Porsche is presenting a valuable Walter Benjamin manuscript to the German Literature Archives in Marbach

The sports car manufacturer has a tradition of promoting culture:

Stuttgart / Marbach (Neckar), 8 May 2008. At the Museum of Modern Literature in Marbach, Porsche Automobil Holding SE of Stuttgart today officially handed over a significant present to the German Literature Archives, which also have their premises there. It is a valuable manuscript written by cultural theorist and author Walter Benjamin (1892-1940): "Berlin Childhood Around 1900", his recollections noted down in 1932 and dedicated to Stefan, his only son.

At the press conference, Anton Hunger, who heads the sports car manufacturer's press department, declared: "We can envisage no better place than the German Literature Archives in Marbach, which happens to be in our immediate neighborhood, for the safe keeping of this important handwritten document. We know how much care is devoted there to preserving these literary treasures."

Porsche acquired this manuscript, which consists of 28 sheets, from the Stuttgart antiquarian Herbert Blank. In 2001, Porsche AG had already purchased the reconstructed library of author Franz Kafka
(1883-1924) from him and presented it to the Franz Kafka Society in Prague.

This donation of the "Stefan" manuscript to the German Literature Archives in Marbach is the latest in a series of projects undertaken by Porsche with the aim of promoting culture and in particular literature.

Porsche has a tradition of promoting literature and especially items in the German language. Readers of the periodical "Deutsche Sprachwelt" ("German Language World") recently chose Porsche as "Protector of the Language" for the year 2007. An example of its activities is Porsche's long-term cooperation with the Goethe Institute, which is aimed at making German more attractive worldwide to those learning a foreign language.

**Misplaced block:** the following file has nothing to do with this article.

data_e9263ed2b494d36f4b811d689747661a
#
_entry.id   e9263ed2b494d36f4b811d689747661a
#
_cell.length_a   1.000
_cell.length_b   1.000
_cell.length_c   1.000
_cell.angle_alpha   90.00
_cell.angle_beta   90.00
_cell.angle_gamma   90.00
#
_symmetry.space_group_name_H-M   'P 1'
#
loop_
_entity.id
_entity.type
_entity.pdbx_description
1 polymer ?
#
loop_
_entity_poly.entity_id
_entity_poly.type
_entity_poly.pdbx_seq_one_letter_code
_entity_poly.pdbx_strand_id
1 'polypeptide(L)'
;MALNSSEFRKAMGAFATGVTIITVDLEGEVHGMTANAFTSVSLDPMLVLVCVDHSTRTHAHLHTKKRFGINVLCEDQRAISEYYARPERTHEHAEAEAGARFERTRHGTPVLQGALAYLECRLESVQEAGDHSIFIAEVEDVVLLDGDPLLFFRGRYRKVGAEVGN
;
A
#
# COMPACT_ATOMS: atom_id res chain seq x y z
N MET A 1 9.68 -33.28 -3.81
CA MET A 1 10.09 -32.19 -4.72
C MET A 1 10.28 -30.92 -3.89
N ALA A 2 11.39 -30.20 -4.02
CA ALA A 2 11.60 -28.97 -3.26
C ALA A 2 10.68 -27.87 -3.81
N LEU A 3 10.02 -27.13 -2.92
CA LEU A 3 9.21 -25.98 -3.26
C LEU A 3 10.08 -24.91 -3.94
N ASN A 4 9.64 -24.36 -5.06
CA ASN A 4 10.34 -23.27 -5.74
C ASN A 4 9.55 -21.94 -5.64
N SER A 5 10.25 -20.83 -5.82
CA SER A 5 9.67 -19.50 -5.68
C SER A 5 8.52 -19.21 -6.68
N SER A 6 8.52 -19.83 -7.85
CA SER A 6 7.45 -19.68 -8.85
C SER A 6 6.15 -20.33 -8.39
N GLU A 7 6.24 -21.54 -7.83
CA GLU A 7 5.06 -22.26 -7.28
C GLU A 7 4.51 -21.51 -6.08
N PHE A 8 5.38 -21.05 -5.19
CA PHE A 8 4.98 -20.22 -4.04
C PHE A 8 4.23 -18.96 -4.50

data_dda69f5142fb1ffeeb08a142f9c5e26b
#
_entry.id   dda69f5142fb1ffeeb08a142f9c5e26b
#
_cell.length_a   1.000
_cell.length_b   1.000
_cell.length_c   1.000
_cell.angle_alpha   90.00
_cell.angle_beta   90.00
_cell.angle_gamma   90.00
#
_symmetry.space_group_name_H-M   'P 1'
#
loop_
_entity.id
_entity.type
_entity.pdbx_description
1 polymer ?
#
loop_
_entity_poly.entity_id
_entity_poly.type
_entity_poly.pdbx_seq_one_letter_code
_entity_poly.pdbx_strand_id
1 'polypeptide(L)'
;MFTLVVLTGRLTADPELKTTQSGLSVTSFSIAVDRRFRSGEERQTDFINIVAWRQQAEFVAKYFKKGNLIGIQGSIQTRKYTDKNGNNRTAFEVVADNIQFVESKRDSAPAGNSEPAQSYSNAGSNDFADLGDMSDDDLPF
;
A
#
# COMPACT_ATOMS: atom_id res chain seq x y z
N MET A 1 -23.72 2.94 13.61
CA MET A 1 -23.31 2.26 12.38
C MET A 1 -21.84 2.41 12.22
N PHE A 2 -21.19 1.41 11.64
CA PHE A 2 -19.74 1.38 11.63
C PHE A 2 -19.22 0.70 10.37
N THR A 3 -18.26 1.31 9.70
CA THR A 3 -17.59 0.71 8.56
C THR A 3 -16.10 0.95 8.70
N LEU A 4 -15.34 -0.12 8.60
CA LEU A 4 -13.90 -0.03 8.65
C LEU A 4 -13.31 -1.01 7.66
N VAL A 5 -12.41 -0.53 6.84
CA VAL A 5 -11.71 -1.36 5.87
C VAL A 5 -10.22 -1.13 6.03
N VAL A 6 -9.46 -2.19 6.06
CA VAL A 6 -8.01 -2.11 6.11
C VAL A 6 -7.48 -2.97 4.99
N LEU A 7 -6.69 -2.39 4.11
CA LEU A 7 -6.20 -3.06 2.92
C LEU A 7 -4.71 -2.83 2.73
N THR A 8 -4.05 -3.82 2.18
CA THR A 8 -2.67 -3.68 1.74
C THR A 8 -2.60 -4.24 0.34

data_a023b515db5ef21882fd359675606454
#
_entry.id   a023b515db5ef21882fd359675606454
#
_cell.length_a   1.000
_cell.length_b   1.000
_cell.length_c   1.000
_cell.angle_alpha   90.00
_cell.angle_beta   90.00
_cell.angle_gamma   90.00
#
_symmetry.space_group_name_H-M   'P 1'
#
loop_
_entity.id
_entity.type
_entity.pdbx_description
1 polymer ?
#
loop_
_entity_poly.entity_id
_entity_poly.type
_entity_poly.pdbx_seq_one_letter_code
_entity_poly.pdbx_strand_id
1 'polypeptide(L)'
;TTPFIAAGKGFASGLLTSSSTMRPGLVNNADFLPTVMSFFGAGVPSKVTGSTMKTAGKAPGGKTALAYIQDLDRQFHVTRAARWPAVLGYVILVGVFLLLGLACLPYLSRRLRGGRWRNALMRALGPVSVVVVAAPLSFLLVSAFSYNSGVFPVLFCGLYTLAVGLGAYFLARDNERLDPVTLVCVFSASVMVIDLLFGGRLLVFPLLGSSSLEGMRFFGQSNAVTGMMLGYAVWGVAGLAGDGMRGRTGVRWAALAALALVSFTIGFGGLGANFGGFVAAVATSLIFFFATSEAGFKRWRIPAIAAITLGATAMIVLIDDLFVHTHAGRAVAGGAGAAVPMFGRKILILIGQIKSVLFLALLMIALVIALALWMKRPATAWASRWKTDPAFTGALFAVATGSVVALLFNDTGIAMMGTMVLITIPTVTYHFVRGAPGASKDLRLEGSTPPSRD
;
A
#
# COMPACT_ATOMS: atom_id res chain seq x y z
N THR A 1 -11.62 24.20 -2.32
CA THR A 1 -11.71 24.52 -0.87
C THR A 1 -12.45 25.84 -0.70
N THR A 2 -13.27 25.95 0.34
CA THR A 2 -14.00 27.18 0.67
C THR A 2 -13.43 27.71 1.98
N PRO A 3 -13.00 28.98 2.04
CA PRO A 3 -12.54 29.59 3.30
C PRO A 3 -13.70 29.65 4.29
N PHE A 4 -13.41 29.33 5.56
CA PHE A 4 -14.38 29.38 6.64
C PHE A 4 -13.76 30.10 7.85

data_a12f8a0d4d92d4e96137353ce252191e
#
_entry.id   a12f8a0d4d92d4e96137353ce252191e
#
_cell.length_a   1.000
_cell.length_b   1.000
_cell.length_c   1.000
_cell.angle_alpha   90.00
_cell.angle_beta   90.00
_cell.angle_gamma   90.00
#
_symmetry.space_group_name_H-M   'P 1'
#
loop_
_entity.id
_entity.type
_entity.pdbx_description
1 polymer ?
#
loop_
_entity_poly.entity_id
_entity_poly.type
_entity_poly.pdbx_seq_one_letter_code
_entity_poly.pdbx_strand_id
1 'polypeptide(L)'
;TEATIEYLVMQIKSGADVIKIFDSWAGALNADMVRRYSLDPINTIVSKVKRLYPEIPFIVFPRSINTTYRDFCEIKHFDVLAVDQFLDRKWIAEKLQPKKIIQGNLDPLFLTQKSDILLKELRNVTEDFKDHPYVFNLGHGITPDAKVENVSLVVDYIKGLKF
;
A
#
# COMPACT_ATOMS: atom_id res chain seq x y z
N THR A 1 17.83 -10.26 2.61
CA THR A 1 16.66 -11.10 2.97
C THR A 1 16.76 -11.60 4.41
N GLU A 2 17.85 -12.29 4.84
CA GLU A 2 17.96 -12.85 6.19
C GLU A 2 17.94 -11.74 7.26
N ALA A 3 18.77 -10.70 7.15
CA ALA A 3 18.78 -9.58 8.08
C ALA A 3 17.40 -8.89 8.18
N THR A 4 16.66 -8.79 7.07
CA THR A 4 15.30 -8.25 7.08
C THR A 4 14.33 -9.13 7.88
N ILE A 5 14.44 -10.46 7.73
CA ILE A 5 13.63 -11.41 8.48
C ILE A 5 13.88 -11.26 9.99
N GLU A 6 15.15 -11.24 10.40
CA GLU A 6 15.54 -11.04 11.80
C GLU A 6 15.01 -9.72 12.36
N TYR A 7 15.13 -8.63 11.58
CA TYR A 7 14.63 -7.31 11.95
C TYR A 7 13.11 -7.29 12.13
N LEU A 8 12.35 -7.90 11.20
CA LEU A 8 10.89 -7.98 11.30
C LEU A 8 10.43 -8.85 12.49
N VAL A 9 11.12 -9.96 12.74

The German language also played a part in an earlier Porsche project, which concerned the Kafka Library. It is doubtful whether the German language, with its clarity and abundance of nuances, ever enjoyed a 'golden age' equal to that experienced in Prague in Kafka's time. Today the collection in the Czech capital is accessible in particular to lovers of literature and researchers from all over the world.

In the same way, it is intended that Walter Benjamin's "Stefan" manuscript should be available in future to a correspondingly larger number of experts and interested persons at the German Literature Archives. To commemorate its acquisition, the original handwritten sheets will be exhibited in the Museum of Modern Literature from today until August 31, 2008.


Photographic material to this event is available to accredited journalists from the Porsche press database at the Internet address http://presse.porsche.de/.